Eccentricities and Psychopatholgies

Clinical Studies

A review of Clinical Studies by George Slobodzian

Published on April 1, 2002

Clinical Studies
George Slobodzian

DC Books

Clinical Studies, a slim volume of free verse, is George Slobodzian’s first book-length collection of poems. While it is true Slobodzian is in control of his lines, technical merit is limited to the run-on jokes of enjambment, an effect that quickly becomes tiresome and predictable, especially when the navel-gazing triggers vertigo.

A selection of first lines gives a good idea of this book’s range of themes, prevailing attitude, and target audience: “I’m having trouble with the vulva” (“Art Class”); “Spooning papaya uterine rind/onto genital tongue” (“Credo Tropicanum”); “Contemplating hell-stench on the shitter” (“Calvin”); “Breaking wind and bringing up/a sort of human cheese” (“Plenitude”); “If you really must know, I’m in the bathtub” (“No More Tears”).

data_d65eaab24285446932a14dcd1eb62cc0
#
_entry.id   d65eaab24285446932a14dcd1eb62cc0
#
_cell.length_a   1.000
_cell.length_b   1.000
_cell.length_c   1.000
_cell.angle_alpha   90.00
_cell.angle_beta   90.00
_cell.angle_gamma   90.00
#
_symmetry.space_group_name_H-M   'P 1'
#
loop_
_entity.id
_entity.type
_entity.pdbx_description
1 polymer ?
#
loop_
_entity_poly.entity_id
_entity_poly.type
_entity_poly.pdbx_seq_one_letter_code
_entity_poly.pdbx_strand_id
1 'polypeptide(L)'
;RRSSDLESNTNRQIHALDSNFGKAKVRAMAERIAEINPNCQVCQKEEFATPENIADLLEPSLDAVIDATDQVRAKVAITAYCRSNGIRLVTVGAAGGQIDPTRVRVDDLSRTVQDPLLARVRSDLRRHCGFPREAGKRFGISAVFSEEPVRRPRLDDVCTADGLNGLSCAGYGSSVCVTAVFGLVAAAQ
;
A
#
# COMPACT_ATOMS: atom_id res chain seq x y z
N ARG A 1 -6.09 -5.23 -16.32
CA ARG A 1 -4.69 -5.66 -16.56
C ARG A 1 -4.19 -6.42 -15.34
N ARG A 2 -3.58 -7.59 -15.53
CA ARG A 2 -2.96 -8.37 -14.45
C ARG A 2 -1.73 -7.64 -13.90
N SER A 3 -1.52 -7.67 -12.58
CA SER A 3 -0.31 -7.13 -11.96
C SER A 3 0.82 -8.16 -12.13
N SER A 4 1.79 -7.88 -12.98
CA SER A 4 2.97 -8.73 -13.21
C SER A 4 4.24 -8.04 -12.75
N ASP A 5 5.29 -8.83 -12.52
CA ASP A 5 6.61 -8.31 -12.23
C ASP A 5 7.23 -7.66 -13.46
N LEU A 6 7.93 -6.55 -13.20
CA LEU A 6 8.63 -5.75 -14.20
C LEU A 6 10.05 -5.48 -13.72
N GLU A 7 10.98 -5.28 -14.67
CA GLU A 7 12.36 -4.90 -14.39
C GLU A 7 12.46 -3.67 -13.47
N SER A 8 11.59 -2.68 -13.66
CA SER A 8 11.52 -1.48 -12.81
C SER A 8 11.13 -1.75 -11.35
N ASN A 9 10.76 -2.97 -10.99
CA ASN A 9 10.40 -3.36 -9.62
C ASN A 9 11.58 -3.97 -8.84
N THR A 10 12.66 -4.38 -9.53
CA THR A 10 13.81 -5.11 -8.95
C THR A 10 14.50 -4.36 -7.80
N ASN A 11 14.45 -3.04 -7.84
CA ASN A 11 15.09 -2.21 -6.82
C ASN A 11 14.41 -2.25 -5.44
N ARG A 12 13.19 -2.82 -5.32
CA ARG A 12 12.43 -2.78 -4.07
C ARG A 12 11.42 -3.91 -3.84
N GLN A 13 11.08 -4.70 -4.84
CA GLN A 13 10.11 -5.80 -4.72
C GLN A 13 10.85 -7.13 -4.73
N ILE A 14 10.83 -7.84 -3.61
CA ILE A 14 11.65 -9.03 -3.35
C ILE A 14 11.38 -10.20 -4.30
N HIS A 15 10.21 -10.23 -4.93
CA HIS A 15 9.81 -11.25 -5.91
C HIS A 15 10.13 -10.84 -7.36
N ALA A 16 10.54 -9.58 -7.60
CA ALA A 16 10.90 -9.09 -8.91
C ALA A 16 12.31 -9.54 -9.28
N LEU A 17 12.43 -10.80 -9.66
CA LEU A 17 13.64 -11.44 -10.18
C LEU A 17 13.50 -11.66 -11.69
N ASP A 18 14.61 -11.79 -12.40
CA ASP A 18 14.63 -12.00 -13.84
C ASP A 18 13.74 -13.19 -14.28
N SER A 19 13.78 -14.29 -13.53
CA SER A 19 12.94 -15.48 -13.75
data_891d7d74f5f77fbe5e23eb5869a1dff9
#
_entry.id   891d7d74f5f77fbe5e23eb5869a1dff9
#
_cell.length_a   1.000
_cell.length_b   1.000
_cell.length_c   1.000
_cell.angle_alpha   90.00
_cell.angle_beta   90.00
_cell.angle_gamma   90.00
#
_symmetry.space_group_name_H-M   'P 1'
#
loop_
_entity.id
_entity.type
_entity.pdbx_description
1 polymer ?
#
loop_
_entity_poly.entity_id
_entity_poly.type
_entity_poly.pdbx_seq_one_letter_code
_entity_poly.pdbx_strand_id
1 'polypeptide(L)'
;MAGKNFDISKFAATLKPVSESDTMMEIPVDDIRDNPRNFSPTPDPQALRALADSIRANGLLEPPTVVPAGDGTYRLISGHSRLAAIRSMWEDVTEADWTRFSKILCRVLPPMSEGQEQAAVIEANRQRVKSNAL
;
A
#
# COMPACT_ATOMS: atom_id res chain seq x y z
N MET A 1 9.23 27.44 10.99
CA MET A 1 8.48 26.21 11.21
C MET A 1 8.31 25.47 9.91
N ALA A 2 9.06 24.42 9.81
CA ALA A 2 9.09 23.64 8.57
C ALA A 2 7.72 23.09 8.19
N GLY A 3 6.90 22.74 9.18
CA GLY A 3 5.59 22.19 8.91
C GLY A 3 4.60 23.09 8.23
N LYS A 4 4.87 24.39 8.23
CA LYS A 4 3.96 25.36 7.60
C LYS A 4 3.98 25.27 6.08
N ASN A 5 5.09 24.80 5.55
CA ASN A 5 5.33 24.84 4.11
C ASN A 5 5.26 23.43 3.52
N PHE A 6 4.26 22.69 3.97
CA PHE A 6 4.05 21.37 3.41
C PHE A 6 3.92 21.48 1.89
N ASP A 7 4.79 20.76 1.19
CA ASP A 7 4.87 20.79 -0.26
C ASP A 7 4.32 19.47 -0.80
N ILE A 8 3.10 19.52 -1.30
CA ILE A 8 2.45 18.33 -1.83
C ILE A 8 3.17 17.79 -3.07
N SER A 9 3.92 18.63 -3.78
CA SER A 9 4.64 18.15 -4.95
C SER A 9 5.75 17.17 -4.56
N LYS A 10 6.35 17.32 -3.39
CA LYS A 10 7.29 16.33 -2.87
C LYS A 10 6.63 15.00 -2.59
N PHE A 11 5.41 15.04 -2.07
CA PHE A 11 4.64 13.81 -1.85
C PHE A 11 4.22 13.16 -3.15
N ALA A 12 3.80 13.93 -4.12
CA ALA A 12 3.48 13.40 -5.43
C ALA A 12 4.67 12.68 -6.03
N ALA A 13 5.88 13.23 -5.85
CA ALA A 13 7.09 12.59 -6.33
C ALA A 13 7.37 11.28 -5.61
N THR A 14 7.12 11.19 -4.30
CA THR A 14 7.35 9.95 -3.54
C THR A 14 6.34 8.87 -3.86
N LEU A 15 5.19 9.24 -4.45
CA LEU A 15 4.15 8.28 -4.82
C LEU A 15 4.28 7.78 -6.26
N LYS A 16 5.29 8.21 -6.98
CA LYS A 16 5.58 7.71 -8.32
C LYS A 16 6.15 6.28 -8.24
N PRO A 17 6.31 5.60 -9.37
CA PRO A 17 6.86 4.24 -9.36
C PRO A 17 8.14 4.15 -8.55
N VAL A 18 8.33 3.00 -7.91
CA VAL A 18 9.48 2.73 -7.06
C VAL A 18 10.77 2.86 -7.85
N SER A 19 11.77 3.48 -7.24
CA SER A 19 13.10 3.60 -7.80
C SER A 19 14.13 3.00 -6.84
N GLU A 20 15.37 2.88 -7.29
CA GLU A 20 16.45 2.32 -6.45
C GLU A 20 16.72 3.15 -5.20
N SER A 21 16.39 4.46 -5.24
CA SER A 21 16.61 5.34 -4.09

“Poems for the Dead Guy Who Used to Live Here” takes a good idea and goes nowhere, as once again Slobodzian falls back on glib humour: “Deceased he still/gets more mail/than I do. Reader’s/Digest Sweepstakes/people telling him/he could be a dead millionaire.”

In “The Trail,” Slobodzian is on to something when he confesses to that familiar habit (many poets, in Canada as elsewhere, will surely recognize it) of leaving “little poems/in little magazines.” In the same poem, he writes: “Like a man who wants/to get caught, I leave/samples of my voice/on answering machines/in dark apartments…”

Well then, it’s intervention time. The psychopathology is clear. Let the shtick stop here. mRb

Andrew Steinmetz is Vehicule's Fiction Editor and a poet.



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